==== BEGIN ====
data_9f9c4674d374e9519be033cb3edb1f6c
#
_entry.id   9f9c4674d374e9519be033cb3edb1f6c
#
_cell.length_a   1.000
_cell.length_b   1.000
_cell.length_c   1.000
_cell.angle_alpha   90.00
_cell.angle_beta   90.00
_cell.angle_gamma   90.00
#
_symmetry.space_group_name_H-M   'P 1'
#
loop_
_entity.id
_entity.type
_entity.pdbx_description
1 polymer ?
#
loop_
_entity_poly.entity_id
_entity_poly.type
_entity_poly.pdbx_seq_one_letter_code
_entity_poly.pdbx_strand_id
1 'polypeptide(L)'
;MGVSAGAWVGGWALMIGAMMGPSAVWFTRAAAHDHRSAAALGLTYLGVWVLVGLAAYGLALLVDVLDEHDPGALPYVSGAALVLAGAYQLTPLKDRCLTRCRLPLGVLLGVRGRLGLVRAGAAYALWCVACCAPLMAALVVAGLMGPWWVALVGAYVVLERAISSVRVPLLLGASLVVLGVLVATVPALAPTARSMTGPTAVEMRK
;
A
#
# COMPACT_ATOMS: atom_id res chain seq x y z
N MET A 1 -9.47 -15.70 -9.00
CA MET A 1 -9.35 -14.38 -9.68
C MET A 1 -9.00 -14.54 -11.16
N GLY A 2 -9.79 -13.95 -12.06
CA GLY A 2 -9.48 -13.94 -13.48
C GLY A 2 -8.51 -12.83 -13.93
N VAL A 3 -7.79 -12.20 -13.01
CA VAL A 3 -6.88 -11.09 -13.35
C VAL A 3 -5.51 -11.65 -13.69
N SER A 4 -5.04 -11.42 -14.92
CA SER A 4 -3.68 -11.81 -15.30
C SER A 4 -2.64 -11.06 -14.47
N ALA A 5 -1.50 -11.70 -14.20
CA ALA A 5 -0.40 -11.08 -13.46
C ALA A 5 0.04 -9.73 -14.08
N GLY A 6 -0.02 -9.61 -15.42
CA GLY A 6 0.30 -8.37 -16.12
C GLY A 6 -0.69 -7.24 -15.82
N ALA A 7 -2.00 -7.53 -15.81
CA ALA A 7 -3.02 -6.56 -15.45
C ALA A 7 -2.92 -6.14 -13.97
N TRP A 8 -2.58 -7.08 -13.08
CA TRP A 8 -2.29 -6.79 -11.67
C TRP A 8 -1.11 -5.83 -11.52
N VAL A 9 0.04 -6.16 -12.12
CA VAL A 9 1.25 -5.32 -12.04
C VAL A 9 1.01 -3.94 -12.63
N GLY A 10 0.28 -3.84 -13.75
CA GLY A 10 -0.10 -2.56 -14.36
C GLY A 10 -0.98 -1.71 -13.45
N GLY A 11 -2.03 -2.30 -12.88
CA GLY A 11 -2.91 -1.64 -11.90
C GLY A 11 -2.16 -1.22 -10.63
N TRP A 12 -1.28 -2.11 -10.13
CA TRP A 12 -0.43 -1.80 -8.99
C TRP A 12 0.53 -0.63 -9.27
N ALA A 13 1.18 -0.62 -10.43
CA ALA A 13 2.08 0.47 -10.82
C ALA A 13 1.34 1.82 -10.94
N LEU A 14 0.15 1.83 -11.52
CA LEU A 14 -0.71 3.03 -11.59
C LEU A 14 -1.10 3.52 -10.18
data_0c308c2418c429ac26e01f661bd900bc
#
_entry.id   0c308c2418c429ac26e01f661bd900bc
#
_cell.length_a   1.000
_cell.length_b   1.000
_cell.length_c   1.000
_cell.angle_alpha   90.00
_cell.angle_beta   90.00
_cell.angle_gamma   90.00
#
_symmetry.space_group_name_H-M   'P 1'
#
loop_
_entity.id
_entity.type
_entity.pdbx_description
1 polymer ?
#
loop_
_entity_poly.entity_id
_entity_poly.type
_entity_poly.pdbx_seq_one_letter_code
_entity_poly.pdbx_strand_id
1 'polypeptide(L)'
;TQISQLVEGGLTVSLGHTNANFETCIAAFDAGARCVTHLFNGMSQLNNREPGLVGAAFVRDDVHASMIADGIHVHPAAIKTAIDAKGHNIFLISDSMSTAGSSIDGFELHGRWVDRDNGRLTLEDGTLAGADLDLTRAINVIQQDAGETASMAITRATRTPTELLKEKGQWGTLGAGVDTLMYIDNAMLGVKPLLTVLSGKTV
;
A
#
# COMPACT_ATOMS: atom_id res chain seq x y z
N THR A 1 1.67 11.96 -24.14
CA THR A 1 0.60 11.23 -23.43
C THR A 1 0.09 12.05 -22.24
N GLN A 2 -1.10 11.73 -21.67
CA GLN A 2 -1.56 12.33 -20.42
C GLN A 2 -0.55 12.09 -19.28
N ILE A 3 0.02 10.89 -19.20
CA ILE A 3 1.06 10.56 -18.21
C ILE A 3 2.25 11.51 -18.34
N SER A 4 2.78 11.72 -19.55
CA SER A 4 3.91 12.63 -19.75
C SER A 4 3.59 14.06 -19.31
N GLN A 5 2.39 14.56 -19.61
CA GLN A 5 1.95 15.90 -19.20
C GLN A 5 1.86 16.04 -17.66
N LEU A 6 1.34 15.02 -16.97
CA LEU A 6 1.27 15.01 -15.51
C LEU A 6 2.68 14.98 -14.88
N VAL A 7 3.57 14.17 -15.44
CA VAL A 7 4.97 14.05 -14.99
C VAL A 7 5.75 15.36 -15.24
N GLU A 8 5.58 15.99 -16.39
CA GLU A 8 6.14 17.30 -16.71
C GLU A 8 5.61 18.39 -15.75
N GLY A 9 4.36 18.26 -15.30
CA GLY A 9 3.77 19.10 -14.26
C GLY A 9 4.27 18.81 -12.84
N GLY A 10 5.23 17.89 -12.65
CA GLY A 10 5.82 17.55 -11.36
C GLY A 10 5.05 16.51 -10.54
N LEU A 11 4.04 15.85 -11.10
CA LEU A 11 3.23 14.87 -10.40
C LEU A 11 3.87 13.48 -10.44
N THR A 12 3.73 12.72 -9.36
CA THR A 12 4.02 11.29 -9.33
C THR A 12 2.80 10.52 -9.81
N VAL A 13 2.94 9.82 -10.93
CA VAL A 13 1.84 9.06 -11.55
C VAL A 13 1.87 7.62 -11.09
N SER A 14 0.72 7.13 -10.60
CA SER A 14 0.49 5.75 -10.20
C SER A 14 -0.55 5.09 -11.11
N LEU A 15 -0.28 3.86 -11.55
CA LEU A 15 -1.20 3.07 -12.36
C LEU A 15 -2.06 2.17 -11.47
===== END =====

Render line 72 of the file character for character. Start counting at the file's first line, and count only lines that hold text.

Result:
C LEU A 14 -1.10 3.52 -10.18